A New Finding about the “Long Tail” P-40s

Last month I was busy with my daily business, so in this post I would like to share just single detail, which I encountered in the P-36/YP-37/P-40 documentation.

This finding is related to the “long tail” P-40 variants. In August 1942 Curtiss decided to definitely resolve the directional problems of the “short-nose” P-40s. They extended their tail, adding an additional segment after station 16. It shifted the original “P-36 – like” fin and rudder back by about 20 inches. This modification was introduced to the Allison-powered P-40K-10, and to the Merlin-powered P-40F-20. (These two versions were produced in parallel).

Below you can see how these two tail variants are depicted in typical scale plans:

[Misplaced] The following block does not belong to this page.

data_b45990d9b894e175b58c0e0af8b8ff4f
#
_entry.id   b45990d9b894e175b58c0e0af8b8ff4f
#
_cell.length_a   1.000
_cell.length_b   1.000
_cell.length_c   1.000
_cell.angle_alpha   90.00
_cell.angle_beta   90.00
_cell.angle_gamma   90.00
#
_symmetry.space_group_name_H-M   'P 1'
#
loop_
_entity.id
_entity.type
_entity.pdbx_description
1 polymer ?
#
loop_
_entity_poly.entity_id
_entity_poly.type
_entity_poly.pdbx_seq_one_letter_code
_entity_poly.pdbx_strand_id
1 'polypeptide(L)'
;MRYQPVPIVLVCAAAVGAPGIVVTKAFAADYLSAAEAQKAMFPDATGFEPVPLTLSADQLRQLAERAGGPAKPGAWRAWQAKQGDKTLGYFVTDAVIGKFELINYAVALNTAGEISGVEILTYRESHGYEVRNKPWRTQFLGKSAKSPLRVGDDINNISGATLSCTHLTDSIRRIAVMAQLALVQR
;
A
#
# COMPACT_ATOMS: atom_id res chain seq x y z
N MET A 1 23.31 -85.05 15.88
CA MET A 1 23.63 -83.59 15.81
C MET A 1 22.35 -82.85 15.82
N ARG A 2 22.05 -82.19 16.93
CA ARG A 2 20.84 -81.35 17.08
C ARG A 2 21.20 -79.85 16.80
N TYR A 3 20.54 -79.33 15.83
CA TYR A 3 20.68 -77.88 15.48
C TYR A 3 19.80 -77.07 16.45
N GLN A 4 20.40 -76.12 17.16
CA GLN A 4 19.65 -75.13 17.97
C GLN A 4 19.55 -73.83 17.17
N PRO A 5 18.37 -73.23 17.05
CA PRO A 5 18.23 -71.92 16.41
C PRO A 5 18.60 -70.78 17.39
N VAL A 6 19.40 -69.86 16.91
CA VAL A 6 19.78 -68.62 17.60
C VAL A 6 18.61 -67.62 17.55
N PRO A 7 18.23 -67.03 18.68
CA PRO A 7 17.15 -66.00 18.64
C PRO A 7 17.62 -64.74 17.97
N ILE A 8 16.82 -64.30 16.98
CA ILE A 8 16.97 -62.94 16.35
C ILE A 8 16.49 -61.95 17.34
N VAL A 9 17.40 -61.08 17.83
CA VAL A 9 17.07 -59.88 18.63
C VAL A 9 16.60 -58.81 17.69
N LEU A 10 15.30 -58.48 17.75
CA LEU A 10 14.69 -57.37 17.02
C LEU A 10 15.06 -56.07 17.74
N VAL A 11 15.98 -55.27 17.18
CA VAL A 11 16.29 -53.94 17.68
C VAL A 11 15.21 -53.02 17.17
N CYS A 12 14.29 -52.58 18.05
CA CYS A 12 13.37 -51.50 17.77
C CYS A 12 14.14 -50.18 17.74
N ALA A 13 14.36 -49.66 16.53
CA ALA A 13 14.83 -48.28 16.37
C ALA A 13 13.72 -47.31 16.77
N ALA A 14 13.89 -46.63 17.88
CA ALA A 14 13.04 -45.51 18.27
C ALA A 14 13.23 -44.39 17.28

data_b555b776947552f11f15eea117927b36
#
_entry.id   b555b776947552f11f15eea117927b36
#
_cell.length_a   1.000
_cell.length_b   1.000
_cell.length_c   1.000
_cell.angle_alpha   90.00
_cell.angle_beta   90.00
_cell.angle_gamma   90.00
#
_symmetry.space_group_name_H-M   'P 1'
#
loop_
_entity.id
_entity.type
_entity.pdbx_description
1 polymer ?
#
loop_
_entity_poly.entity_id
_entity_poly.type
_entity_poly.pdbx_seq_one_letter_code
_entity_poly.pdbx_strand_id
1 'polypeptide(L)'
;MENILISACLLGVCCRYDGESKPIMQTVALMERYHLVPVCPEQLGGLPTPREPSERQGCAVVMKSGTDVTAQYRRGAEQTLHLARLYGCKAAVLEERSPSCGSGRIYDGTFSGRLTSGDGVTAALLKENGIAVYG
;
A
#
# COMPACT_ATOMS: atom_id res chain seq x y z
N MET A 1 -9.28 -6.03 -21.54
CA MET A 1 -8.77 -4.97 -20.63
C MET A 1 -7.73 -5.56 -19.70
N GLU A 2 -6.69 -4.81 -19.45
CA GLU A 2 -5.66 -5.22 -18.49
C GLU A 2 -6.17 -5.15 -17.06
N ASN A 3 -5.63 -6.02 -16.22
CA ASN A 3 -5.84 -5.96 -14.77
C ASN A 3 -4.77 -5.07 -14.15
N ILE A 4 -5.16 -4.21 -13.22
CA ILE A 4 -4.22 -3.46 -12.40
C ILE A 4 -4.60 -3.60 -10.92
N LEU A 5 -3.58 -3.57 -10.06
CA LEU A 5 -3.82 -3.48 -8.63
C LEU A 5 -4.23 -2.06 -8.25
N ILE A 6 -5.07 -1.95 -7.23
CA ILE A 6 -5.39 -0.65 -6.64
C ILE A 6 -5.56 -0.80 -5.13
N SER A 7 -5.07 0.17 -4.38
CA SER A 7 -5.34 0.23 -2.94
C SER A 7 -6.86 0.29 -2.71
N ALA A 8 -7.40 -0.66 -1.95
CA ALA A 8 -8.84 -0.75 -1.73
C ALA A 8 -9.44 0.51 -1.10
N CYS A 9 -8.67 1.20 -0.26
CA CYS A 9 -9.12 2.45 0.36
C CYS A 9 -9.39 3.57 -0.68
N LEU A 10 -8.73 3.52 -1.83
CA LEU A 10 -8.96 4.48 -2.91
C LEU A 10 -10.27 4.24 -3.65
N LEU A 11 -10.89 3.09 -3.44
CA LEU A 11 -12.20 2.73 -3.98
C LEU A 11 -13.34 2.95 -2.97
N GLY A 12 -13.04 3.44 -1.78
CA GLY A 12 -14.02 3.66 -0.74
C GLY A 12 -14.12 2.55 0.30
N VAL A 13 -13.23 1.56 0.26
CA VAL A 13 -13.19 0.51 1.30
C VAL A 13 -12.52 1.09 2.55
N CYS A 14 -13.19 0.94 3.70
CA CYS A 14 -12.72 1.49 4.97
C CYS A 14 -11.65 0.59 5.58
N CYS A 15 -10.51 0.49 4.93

Figure 105-1 The “short” and “long” tail P-40 variant (P-40F), depicted in a classic scale plans

In the picture above I placed drawing of the P-40F-1 (“short tail”, in black) over the P-40F-20 (“long tail”, in red). As you can see, the tail is the only difference between these aircraft. Note the shape of the fuselage in the bottom view. In all scale plans of the long-tail variant that I saw, the width of the fuselage was wider than in the “short tail” version. These differences usually begin at station 12 and continue to the rudder.

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